An untold African story

I had the privilege of traveling to Africa recently. It was somewhat a whirlwind tour of 4 countries – South Africa, Tanzania (including Zanzibar), Kenya and Ethiopia. It was full of many surprises. I hope to share some of my thoughts and feelings over the course some words in this article.
The purpose of this journey was to discover and note the Hizmet activities (commonly referred to as the Gulen Movement in academic circles). For the uninitiated, Hizmet is a loosely connected group of individuals and NGOs inspired by the ideas and ideals of Fethullah Gulen –  a Turkish Muslim scholar and thinker. The movement’s activities span some 140 or so countries occupying an important place in the field of education, intercultural dialogue, health and relief activities. The main emphasis is a selfless approach to serving all others while personally gaining God’s pleasure.

During my visit to Horizon International School in Johannesburg , which is privately funded, I met one of the teachers. He was a local young man who happened to also be a graduate of the same school to which he was now a teacher. His warm smile gleamed over his humble demeanor. He took me on a tour of the school. Many doors and windows were reinforced – unfortunately robbery was one of the common crimes in the area. Only the week before some new televisions were stolen. Like his peers this teacher was dedicated to his teaching, being a role model for each of his students – as were his teachers who only were teaching him a few years previously – now those same teachers were his colleagues. He had a great deal of respect for this school. It had taken him out of the slums of Soweto. Even more miraculous was his own personal family story.

He was kind enough to invite us to his home – now out of the slums. His mother was a pastor of a local 500 member Protestant church. What stood out in this household was the story of his missing siblings. He had fours brother. The two older were now in prison for murders, having received 40 year prison sentences . The two younger, (a sad irony) had been killed in gang fighting. He was the success story in the family. His mother, protective of her son, was the proudest mother in the neighbourhood. And pleased to have her son associated with and teaching at this Hizmet school.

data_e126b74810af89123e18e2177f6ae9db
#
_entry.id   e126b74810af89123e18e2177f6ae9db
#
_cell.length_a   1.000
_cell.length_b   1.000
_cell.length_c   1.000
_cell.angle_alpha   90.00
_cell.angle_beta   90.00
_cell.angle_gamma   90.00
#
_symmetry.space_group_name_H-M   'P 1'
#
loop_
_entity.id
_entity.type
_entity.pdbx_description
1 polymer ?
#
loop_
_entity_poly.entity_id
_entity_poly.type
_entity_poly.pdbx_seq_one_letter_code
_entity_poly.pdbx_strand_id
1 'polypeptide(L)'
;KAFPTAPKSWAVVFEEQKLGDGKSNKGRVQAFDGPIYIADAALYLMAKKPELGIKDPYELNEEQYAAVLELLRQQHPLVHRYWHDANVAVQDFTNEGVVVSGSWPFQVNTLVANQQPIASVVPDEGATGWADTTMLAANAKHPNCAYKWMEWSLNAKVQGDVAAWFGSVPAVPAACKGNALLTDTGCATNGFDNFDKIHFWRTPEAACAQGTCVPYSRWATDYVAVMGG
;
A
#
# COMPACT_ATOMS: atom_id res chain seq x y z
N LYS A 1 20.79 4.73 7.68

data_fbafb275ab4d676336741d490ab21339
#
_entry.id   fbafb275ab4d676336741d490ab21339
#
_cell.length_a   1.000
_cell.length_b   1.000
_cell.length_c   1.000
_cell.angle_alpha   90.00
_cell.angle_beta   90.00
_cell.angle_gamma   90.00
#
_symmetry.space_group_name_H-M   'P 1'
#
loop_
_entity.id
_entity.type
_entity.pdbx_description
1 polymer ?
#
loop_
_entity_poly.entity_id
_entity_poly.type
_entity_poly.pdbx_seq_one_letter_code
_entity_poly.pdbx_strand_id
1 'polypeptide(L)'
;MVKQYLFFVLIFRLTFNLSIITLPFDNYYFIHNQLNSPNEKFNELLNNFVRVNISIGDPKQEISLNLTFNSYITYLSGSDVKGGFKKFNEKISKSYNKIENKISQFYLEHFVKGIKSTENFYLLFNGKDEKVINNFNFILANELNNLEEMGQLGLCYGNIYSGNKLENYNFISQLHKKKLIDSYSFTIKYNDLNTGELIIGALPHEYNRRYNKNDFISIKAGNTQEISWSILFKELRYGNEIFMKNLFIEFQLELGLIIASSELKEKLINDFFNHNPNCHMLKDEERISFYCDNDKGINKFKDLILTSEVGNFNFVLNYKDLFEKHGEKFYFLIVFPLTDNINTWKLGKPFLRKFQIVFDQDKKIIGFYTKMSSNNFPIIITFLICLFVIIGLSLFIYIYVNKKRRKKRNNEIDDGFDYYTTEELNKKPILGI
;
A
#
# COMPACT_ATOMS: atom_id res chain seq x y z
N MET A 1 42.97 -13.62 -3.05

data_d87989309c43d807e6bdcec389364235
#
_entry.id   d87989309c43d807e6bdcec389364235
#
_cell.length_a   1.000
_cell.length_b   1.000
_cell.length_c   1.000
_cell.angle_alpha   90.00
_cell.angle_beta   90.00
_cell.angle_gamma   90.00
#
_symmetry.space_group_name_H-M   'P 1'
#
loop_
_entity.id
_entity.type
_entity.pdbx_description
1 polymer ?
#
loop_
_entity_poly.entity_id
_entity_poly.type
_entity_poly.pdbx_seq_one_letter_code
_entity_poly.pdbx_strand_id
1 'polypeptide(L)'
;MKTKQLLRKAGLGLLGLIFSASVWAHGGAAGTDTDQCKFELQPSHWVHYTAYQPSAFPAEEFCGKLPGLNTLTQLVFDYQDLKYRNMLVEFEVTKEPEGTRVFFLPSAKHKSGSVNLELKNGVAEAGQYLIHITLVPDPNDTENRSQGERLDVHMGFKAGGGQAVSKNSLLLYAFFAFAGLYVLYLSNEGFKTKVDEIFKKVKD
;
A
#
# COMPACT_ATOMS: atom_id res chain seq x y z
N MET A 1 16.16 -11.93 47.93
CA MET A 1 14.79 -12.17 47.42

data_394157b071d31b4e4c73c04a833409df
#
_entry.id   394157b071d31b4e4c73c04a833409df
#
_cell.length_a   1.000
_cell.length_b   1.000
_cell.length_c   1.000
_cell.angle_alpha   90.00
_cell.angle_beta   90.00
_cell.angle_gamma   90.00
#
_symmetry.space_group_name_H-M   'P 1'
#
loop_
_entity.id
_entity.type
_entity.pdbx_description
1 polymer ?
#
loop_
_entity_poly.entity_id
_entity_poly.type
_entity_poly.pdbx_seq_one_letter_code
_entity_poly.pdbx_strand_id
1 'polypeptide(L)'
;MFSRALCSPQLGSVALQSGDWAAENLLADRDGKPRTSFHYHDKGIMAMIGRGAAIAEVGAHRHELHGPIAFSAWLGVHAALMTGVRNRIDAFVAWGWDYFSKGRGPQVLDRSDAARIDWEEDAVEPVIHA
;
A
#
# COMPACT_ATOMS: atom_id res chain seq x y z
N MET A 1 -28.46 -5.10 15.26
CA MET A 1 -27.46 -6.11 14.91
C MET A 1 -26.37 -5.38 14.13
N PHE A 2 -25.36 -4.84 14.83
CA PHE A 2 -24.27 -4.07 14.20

The essence of these schools is typified in the above story. Taking individuals and their associated families and being a catalyst for them to shine – to remove the despair of the communities they belong to and the gruesome social conditions they may find themselves in. The school communities that are formed do not only play a positive role in the lives of its students, but as part of the wider school family touch the lives of students’ families, their relatives and friends and the neighbourhoods from which they come.  Such Hizmet schools – and it’s becomes quite fitting and appropriate that the movement calls itself hizmet meaning ‘service’ – become beacons of hope as graduates play a role in giving something back through service. This can come in the form of volunteering time, financial support – or those that are so moved by the teaching vocation, come back to teach at the school.

The ripple effect these schools have is tremendous. They provide a safe haven, a kind of ‘peace island’ – a term coined by Gulen –  for all those associated with the school. Those not directly associated with the school take comfort in knowing the school is a role model for other educational institutions. And just as important they show-case that no matter how adverse the conditions are that stories like the one above are possible and with time probable and expected. Given the conditions, the teachers of these hizmet schools have outdone themselves,. They should be proud of their achievements but yet resilient to the excesses of immodesty. Such success breeds success and in an area that can be barrain of ‘good news’ this school stands out and needs to be applauded.

And the moral to the story ? These schools are doing fantastics things in many remote places under very difficult circumstances servicing students and families that are also in great need. And this and other stories need to be both understood and told.

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